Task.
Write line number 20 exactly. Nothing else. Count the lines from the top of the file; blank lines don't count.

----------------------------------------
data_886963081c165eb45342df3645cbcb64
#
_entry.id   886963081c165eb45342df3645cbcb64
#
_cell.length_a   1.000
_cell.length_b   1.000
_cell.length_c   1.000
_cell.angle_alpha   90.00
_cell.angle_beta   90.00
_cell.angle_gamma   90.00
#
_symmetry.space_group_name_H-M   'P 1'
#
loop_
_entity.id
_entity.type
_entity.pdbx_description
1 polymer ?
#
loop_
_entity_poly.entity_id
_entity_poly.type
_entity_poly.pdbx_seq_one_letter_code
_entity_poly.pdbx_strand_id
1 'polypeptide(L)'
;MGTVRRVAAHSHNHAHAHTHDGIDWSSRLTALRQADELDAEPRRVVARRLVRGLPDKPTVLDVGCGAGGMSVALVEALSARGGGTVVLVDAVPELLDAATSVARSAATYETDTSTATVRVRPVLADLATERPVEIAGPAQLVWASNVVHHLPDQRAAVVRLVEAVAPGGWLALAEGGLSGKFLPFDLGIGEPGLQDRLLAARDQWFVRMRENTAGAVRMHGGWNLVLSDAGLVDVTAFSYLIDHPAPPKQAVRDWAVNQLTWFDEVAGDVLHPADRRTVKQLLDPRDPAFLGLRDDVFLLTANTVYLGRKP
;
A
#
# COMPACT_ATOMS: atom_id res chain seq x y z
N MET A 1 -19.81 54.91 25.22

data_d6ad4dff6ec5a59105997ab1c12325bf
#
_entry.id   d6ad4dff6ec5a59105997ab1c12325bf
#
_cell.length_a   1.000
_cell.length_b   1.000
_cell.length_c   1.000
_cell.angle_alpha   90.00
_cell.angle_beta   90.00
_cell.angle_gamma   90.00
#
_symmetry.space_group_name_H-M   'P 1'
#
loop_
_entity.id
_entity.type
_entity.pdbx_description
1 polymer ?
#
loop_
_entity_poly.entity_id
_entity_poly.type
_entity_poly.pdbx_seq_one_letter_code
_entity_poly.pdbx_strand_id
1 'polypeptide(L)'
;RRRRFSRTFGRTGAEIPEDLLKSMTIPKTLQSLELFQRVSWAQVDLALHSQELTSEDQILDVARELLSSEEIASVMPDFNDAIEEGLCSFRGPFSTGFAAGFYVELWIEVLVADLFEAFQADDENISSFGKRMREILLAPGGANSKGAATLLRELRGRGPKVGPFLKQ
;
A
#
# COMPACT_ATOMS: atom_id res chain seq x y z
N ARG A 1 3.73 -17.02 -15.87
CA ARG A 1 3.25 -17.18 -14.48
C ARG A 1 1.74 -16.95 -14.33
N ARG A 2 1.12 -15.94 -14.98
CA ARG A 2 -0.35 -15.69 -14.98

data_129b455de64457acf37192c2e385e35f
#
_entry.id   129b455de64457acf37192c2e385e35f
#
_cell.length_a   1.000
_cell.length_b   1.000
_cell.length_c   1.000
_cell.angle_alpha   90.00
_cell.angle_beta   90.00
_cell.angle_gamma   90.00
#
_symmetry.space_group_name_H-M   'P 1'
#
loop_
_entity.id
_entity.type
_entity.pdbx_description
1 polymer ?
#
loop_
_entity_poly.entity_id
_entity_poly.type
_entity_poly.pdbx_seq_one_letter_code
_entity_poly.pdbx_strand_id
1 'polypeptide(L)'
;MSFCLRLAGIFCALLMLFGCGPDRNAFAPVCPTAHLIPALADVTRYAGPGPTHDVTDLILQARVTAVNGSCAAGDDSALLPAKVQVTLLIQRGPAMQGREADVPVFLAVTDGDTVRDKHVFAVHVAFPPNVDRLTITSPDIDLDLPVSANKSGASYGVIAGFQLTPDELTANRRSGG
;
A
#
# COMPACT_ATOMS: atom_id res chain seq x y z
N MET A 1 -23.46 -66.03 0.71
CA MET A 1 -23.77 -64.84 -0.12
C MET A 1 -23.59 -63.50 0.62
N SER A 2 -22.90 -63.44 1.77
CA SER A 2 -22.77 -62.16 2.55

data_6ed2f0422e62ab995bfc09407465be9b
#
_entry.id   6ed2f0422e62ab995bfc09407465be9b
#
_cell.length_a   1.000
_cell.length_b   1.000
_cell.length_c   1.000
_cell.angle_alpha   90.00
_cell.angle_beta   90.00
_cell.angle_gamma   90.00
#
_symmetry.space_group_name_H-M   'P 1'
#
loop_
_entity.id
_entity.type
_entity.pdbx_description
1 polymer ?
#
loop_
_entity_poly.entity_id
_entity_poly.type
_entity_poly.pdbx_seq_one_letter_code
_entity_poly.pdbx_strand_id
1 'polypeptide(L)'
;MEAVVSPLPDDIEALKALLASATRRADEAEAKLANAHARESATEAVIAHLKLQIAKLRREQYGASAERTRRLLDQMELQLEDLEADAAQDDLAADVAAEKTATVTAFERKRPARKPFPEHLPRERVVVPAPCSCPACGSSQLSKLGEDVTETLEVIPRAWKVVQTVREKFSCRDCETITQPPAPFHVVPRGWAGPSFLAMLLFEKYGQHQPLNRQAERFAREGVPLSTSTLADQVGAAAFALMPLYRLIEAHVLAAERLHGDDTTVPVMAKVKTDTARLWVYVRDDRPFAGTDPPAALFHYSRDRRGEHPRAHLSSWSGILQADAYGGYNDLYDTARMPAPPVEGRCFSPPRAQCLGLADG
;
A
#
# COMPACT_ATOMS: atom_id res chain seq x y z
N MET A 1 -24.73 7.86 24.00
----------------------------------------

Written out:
loop_